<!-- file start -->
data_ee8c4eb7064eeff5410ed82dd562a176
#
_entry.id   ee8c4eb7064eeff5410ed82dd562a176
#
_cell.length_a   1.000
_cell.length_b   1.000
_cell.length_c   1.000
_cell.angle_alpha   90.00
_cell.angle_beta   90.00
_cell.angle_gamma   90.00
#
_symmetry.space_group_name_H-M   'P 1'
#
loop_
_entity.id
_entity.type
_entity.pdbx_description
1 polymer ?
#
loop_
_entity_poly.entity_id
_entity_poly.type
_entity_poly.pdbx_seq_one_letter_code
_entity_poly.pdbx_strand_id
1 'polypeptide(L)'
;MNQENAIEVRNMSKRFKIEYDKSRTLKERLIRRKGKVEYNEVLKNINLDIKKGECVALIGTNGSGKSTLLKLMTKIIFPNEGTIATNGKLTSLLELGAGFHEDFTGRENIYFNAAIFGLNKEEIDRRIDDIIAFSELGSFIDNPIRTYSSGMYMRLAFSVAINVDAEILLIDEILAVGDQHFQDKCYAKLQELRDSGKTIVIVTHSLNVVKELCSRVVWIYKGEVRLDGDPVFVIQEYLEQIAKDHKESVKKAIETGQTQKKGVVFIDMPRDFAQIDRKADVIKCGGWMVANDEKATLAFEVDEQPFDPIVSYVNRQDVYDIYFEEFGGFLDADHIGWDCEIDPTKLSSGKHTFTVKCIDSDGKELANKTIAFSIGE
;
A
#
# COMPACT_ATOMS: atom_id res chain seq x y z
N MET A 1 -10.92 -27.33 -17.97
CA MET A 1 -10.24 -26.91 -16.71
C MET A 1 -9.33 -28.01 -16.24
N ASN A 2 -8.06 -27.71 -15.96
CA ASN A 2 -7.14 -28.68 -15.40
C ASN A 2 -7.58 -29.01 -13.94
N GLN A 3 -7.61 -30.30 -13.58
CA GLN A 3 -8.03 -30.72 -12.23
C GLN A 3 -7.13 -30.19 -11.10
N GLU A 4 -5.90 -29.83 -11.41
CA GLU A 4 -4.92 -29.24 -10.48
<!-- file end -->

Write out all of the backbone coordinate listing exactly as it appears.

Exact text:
data_ee8c4eb7064eeff5410ed82dd562a176
#
_entry.id   ee8c4eb7064eeff5410ed82dd562a176
#
_cell.length_a   1.000
_cell.length_b   1.000
_cell.length_c   1.000
_cell.angle_alpha   90.00
_cell.angle_beta   90.00
_cell.angle_gamma   90.00
#
_symmetry.space_group_name_H-M   'P 1'
#
loop_
_entity.id
_entity.type
_entity.pdbx_description
1 polymer ?
#
loop_
_entity_poly.entity_id
_entity_poly.type
_entity_poly.pdbx_seq_one_letter_code
_entity_poly.pdbx_strand_id
1 'polypeptide(L)'
;MNQENAIEVRNMSKRFKIEYDKSRTLKERLIRRKGKVEYNEVLKNINLDIKKGECVALIGTNGSGKSTLLKLMTKIIFPNEGTIATNGKLTSLLELGAGFHEDFTGRENIYFNAAIFGLNKEEIDRRIDDIIAFSELGSFIDNPIRTYSSGMYMRLAFSVAINVDAEILLIDEILAVGDQHFQDKCYAKLQELRDSGKTIVIVTHSLNVVKELCSRVVWIYKGEVRLDGDPVFVIQEYLEQIAKDHKESVKKAIETGQTQKKGVVFIDMPRDFAQIDRKADVIKCGGWMVANDEKATLAFEVDEQPFDPIVSYVNRQDVYDIYFEEFGGFLDADHIGWDCEIDPTKLSSGKHTFTVKCIDSDGKELANKTIAFSIGE
;
A
#
# COMPACT_ATOMS: atom_id res chain seq x y z
N MET A 1 -10.92 -27.33 -17.97
CA MET A 1 -10.24 -26.91 -16.71
C MET A 1 -9.33 -28.01 -16.24
N ASN A 2 -8.06 -27.71 -15.96
CA ASN A 2 -7.14 -28.68 -15.40
C ASN A 2 -7.58 -29.01 -13.94
N GLN A 3 -7.61 -30.30 -13.58
CA GLN A 3 -8.03 -30.72 -12.23
C GLN A 3 -7.13 -30.19 -11.10
N GLU A 4 -5.90 -29.83 -11.41
CA GLU A 4 -4.92 -29.24 -10.48